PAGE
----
Could ‘Planet 9’ actually be an ancient black hole?

A new paper suggests a primordial black hole may be making things weird at the edge of our solar system.

Could ‘Planet 9’ actually be an ancient black hole?
Image source: Vadim Sadovski /IgorZh/Shutterstock/Big Think
  • Though a Planet 9 has been hypothesized, we can't seem to find it, at least not yet.
  • The strange orbits of distant bodies and weird gravitational anomalies beg for an explanation.
  • Scientists propose a hunt for telltale gamma rays from a primordial black hole.

One of the more tantalizing mysteries of modern astronomy is figuring out just what it is that's distorting the orbits of objects out at the edge of our solar system. The most popular candidate is a large, unseen mystery planet, dubbed either "Planet 9" or "Planet X."

However, no such body's been observed.

Last June, new models from the University of Cambridge and American University of Beirut, in Lebanon, showed how there may be no need for a Planet 9 after all — a swarm of small, icy objects may be what's producing the weird orbits. A new study, however, says, nope, it is something big out there, and the reason we can't see it is that it's an ancient black hole.

Image source: pixelparticle/Shutterstock/Big Think

The team behind the new paper, Jakub Scholtz of Durham University in the U.K., and James Unwin of the University of Illinois at Chicago, are concerned not just with these odd orbits, but also with a set of gravitational anomalies observed by Poland's Optical Gravitational Lensing Experiment (OGLE). Both phenomena, the authors say, "can be simultaneously explained by a new population of astrophysical bodies with mass several times that of Earth."

Such a body might be a primordial black hole (PBH), created within the first second after the Big Bang, that's somehow been captured by our solar system. The authors consider this idea every bit as likely as a Planet 9, which would require a re-thinking of planetary formation given that it would be a free-floating member of a solar system. "A solution with an ordinary planet and a solution with an exotic compact object like a primordial black hole are very similar," says Unwin.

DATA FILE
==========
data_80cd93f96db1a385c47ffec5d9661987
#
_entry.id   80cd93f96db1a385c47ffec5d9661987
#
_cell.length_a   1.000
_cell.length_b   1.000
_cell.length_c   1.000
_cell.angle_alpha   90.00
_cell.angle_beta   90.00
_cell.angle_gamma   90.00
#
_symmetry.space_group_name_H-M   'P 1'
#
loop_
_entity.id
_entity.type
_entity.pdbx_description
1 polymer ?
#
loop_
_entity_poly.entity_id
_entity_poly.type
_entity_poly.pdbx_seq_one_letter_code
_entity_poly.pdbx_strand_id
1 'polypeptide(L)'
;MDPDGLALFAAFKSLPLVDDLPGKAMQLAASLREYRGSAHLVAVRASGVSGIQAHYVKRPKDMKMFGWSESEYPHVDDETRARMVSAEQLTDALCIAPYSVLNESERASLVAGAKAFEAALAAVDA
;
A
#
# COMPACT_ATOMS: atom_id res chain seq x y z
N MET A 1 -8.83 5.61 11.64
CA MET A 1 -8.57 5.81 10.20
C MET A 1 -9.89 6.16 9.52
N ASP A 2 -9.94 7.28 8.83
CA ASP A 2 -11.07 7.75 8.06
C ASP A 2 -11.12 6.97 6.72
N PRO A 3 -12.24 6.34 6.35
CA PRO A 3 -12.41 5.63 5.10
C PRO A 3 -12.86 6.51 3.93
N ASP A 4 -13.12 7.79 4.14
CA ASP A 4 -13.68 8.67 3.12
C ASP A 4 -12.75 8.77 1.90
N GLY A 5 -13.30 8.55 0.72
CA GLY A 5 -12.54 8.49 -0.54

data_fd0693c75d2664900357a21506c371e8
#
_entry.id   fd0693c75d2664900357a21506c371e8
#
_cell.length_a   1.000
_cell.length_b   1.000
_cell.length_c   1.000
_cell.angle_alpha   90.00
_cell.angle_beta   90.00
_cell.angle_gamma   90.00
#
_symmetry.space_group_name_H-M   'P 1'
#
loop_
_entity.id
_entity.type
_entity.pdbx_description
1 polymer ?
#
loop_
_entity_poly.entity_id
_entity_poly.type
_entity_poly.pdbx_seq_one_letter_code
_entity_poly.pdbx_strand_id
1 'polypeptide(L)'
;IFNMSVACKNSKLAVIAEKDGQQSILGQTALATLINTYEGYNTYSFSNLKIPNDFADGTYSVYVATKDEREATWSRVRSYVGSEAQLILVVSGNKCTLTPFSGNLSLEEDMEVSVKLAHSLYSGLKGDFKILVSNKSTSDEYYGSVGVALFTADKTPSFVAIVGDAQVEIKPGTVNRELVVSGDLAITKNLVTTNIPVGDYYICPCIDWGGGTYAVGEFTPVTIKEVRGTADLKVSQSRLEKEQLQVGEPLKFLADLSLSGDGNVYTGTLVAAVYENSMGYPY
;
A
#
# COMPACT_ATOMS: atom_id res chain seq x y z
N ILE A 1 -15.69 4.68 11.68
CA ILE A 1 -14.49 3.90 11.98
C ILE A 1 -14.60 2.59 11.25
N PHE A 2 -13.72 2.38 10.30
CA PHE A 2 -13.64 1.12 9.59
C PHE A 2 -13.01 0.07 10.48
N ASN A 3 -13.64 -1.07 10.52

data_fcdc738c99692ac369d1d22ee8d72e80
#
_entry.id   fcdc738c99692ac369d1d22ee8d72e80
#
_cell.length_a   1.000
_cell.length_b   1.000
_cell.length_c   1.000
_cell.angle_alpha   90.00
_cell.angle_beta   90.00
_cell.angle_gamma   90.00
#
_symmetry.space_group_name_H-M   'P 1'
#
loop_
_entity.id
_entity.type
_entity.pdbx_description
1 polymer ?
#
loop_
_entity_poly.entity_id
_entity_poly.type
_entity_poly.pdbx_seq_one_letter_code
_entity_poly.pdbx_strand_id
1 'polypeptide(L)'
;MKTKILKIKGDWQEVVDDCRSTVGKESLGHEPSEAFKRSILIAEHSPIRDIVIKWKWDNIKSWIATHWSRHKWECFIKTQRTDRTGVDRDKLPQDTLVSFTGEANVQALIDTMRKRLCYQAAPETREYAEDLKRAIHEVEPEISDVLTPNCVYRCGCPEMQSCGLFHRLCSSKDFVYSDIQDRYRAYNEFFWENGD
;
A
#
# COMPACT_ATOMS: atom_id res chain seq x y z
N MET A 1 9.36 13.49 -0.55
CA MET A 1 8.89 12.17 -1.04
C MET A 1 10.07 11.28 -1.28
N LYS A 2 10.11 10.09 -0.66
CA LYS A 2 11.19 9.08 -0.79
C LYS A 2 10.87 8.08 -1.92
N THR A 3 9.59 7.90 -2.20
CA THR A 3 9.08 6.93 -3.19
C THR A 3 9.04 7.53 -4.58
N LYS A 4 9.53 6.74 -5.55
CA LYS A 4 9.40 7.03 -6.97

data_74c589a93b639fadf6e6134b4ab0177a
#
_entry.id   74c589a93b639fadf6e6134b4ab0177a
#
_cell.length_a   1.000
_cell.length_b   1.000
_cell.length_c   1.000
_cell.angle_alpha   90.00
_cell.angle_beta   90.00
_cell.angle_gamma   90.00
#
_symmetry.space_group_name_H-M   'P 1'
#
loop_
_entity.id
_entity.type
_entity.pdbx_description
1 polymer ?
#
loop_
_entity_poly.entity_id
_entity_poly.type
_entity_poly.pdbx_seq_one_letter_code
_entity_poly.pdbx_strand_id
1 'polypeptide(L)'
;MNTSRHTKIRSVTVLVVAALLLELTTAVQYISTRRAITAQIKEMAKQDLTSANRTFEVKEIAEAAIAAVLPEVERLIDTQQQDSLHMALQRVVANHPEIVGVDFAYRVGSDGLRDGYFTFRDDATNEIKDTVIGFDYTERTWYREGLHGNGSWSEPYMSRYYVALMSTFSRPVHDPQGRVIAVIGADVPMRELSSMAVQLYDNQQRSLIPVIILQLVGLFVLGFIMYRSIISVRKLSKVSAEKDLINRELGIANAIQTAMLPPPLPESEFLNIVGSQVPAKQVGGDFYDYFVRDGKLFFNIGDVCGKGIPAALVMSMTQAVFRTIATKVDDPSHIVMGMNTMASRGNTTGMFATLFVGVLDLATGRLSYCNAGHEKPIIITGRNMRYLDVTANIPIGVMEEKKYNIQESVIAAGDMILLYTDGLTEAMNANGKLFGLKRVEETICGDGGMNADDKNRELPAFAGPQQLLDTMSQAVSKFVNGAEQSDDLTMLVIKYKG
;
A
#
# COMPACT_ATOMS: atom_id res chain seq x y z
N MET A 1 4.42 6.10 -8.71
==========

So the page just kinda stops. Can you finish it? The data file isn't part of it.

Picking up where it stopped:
Intriguingly, the scientists say, the proposed PBH may ultimately be more observable than Planet 9 has proven to be, if indirectly.

How a black hole could be detected

Fermi Space Telescope

Image source: NASA

Scholtz and Unwin say confirmation of a PBH could be attained with the capture of gamma-ray signals from its microhalo composed of dark matter. While we currently have no way to directly observe dark matter, it's believed that the fatal interactions between dark matter and normal matter at the edge of the PBH would produce gamma "annihilation signals" that devices such as the Fermi Space Telescope or the Chandra X-ray Observatory could detect.

This microhalo might extend hundreds of thousands of miles from the black hole's center. "We actually expect [annihilation signals] to happen at quite a significant rate," says Unwin, "so these things have the potential to just be glowing sources in the sky."

Cutting it close

Image source: gurzart / Shutterstock

One obvious question a black hole inside our solar system would prompt is whether or not the system's planets would eventually be drawn into it. If it's located in the same area as the proposed Planet 9, it would be over 56 billion miles away from Earth. That's less than a single light year, 6 trillion miles, pretty close in astronomical terms. Should we be worried?

"For normal black holes," explains Scholtz, "you need to have at least a solar mass because it is created out of a star. These primordial black holes can be much lighter; for example, an Earth mass, or in fact, even lighter." In layman's terms, we can relax — this one would be tiny.

Adding to the conversation

The paper by Scholtz and Unwin is still under peer review and hasn't yet been published in its final form. It's a new idea, and possibly incorrect, but still worthy of consideration. "We're not saying that it can't be a planet," Unwin tells UIC Today. "We're saying it need not be a planet, and the important point is that this extends the experimental search needed to find this object we believe may be in the outer solar system."

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